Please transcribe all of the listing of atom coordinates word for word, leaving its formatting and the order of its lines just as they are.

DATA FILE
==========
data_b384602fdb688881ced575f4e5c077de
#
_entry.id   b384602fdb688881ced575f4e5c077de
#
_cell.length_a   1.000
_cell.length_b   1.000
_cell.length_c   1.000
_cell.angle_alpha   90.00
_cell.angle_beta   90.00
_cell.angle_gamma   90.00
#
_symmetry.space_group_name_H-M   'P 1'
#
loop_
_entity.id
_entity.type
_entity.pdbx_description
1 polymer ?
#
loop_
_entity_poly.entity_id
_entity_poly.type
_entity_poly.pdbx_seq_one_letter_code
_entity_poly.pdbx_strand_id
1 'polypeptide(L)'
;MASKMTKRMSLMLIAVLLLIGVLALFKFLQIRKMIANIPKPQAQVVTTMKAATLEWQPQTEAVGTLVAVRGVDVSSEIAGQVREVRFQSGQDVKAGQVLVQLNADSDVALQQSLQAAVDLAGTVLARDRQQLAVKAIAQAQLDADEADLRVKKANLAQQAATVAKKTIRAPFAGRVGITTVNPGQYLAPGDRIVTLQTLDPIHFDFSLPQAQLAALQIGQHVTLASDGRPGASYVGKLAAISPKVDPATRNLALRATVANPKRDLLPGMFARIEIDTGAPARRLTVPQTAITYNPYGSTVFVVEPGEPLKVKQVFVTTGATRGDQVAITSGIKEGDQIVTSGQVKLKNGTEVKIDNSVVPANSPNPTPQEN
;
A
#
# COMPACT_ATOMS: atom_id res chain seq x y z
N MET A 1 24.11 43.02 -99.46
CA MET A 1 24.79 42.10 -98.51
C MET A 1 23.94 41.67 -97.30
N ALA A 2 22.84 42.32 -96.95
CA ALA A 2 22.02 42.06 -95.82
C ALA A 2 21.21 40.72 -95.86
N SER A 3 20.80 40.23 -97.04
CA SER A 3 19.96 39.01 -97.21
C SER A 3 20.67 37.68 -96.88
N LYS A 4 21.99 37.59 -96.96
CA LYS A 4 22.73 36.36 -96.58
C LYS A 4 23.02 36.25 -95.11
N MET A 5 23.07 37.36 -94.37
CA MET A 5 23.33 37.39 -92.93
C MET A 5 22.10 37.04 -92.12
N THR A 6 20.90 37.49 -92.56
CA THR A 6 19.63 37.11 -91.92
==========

data_b384602fdb688881ced575f4e5c077de
#
_entry.id   b384602fdb688881ced575f4e5c077de
#
_cell.length_a   1.000
_cell.length_b   1.000
_cell.length_c   1.000
_cell.angle_alpha   90.00
_cell.angle_beta   90.00
_cell.angle_gamma   90.00
#
_symmetry.space_group_name_H-M   'P 1'
#
loop_
_entity.id
_entity.type
_entity.pdbx_description
1 polymer ?
#
loop_
_entity_poly.entity_id
_entity_poly.type
_entity_poly.pdbx_seq_one_letter_code
_entity_poly.pdbx_strand_id
1 'polypeptide(L)'
;MASKMTKRMSLMLIAVLLLIGVLALFKFLQIRKMIANIPKPQAQVVTTMKAATLEWQPQTEAVGTLVAVRGVDVSSEIAGQVREVRFQSGQDVKAGQVLVQLNADSDVALQQSLQAAVDLAGTVLARDRQQLAVKAIAQAQLDADEADLRVKKANLAQQAATVAKKTIRAPFAGRVGITTVNPGQYLAPGDRIVTLQTLDPIHFDFSLPQAQLAALQIGQHVTLASDGRPGASYVGKLAAISPKVDPATRNLALRATVANPKRDLLPGMFARIEIDTGAPARRLTVPQTAITYNPYGSTVFVVEPGEPLKVKQVFVTTGATRGDQVAITSGIKEGDQIVTSGQVKLKNGTEVKIDNSVVPANSPNPTPQEN
;
A
#
# COMPACT_ATOMS: atom_id res chain seq x y z
N MET A 1 24.11 43.02 -99.46
CA MET A 1 24.79 42.10 -98.51
C MET A 1 23.94 41.67 -97.30
N ALA A 2 22.84 42.32 -96.95
CA ALA A 2 22.02 42.06 -95.82
C ALA A 2 21.21 40.72 -95.86
N SER A 3 20.80 40.23 -97.04
CA SER A 3 19.96 39.01 -97.21
C SER A 3 20.67 37.68 -96.88
N LYS A 4 21.99 37.59 -96.96
CA LYS A 4 22.73 36.36 -96.58
C LYS A 4 23.02 36.25 -95.11
N MET A 5 23.07 37.36 -94.37
CA MET A 5 23.33 37.39 -92.93
C MET A 5 22.10 37.04 -92.12
N THR A 6 20.90 37.49 -92.56
CA THR A 6 19.63 37.11 -91.92